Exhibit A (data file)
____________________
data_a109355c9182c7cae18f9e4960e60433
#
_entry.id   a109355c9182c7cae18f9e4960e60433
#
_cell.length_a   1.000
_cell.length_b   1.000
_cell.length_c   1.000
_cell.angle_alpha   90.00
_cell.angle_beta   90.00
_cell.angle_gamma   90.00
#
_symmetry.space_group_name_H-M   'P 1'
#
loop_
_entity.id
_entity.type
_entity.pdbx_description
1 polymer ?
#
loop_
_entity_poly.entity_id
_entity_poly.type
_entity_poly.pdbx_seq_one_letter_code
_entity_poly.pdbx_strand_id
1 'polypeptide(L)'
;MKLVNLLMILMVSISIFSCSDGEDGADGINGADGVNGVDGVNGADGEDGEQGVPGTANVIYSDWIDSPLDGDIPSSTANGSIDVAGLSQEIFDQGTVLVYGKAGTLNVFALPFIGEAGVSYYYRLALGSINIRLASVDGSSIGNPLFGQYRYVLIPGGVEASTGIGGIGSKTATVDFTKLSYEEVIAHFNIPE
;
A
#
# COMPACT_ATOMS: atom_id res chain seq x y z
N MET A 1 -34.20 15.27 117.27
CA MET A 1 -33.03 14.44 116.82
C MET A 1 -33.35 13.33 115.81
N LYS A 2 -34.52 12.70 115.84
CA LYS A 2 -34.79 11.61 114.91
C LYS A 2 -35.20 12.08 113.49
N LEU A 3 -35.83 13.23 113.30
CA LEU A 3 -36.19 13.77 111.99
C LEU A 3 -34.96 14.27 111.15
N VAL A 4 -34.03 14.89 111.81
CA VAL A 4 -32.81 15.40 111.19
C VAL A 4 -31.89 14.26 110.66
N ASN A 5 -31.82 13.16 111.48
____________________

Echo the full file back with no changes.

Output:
data_a109355c9182c7cae18f9e4960e60433
#
_entry.id   a109355c9182c7cae18f9e4960e60433
#
_cell.length_a   1.000
_cell.length_b   1.000
_cell.length_c   1.000
_cell.angle_alpha   90.00
_cell.angle_beta   90.00
_cell.angle_gamma   90.00
#
_symmetry.space_group_name_H-M   'P 1'
#
loop_
_entity.id
_entity.type
_entity.pdbx_description
1 polymer ?
#
loop_
_entity_poly.entity_id
_entity_poly.type
_entity_poly.pdbx_seq_one_letter_code
_entity_poly.pdbx_strand_id
1 'polypeptide(L)'
;MKLVNLLMILMVSISIFSCSDGEDGADGINGADGVNGVDGVNGADGEDGEQGVPGTANVIYSDWIDSPLDGDIPSSTANGSIDVAGLSQEIFDQGTVLVYGKAGTLNVFALPFIGEAGVSYYYRLALGSINIRLASVDGSSIGNPLFGQYRYVLIPGGVEASTGIGGIGSKTATVDFTKLSYEEVIAHFNIPE
;
A
#
# COMPACT_ATOMS: atom_id res chain seq x y z
N MET A 1 -34.20 15.27 117.27
CA MET A 1 -33.03 14.44 116.82
C MET A 1 -33.35 13.33 115.81
N LYS A 2 -34.52 12.70 115.84
CA LYS A 2 -34.79 11.61 114.91
C LYS A 2 -35.20 12.08 113.49
N LEU A 3 -35.83 13.23 113.30
CA LEU A 3 -36.19 13.77 111.99
C LEU A 3 -34.96 14.27 111.15
N VAL A 4 -34.03 14.89 111.81
CA VAL A 4 -32.81 15.40 111.19
C VAL A 4 -31.89 14.26 110.66
N ASN A 5 -31.82 13.16 111.48